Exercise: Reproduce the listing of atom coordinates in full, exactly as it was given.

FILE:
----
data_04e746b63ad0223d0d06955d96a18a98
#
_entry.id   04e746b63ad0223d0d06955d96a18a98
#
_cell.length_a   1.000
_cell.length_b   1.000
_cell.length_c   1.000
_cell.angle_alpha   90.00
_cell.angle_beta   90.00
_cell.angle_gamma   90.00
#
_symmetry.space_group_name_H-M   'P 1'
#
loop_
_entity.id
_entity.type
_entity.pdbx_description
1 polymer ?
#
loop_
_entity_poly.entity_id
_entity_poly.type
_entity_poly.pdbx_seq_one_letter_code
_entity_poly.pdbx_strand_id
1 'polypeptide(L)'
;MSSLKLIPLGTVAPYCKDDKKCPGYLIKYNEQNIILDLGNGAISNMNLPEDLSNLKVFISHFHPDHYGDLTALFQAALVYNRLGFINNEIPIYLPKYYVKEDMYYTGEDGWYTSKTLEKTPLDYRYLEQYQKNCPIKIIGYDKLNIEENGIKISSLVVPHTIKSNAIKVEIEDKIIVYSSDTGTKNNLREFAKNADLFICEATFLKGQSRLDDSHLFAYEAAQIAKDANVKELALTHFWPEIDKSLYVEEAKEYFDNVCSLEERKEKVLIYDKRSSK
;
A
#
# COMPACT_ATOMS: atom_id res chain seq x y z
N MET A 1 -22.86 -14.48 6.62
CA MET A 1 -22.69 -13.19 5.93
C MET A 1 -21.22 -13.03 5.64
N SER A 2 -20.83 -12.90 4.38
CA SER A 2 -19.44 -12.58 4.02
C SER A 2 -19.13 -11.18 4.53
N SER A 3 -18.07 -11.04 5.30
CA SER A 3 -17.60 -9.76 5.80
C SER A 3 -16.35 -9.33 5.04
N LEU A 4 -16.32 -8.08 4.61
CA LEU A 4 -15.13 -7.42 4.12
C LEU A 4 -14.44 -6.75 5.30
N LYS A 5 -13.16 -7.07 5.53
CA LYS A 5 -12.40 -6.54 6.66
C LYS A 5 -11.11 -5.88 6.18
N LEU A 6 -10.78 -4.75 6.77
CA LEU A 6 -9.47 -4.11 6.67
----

data_04e746b63ad0223d0d06955d96a18a98
#
_entry.id   04e746b63ad0223d0d06955d96a18a98
#
_cell.length_a   1.000
_cell.length_b   1.000
_cell.length_c   1.000
_cell.angle_alpha   90.00
_cell.angle_beta   90.00
_cell.angle_gamma   90.00
#
_symmetry.space_group_name_H-M   'P 1'
#
loop_
_entity.id
_entity.type
_entity.pdbx_description
1 polymer ?
#
loop_
_entity_poly.entity_id
_entity_poly.type
_entity_poly.pdbx_seq_one_letter_code
_entity_poly.pdbx_strand_id
1 'polypeptide(L)'
;MSSLKLIPLGTVAPYCKDDKKCPGYLIKYNEQNIILDLGNGAISNMNLPEDLSNLKVFISHFHPDHYGDLTALFQAALVYNRLGFINNEIPIYLPKYYVKEDMYYTGEDGWYTSKTLEKTPLDYRYLEQYQKNCPIKIIGYDKLNIEENGIKISSLVVPHTIKSNAIKVEIEDKIIVYSSDTGTKNNLREFAKNADLFICEATFLKGQSRLDDSHLFAYEAAQIAKDANVKELALTHFWPEIDKSLYVEEAKEYFDNVCSLEERKEKVLIYDKRSSK
;
A
#
# COMPACT_ATOMS: atom_id res chain seq x y z
N MET A 1 -22.86 -14.48 6.62
CA MET A 1 -22.69 -13.19 5.93
C MET A 1 -21.22 -13.03 5.64
N SER A 2 -20.83 -12.90 4.38
CA SER A 2 -19.44 -12.58 4.02
C SER A 2 -19.13 -11.18 4.53
N SER A 3 -18.07 -11.04 5.30
CA SER A 3 -17.60 -9.76 5.80
C SER A 3 -16.35 -9.33 5.04
N LEU A 4 -16.32 -8.08 4.61
CA LEU A 4 -15.13 -7.42 4.12
C LEU A 4 -14.44 -6.75 5.30
N LYS A 5 -13.16 -7.07 5.53
CA LYS A 5 -12.40 -6.54 6.66
C LYS A 5 -11.11 -5.88 6.18
N LEU A 6 -10.78 -4.75 6.77
CA LEU A 6 -9.47 -4.11 6.67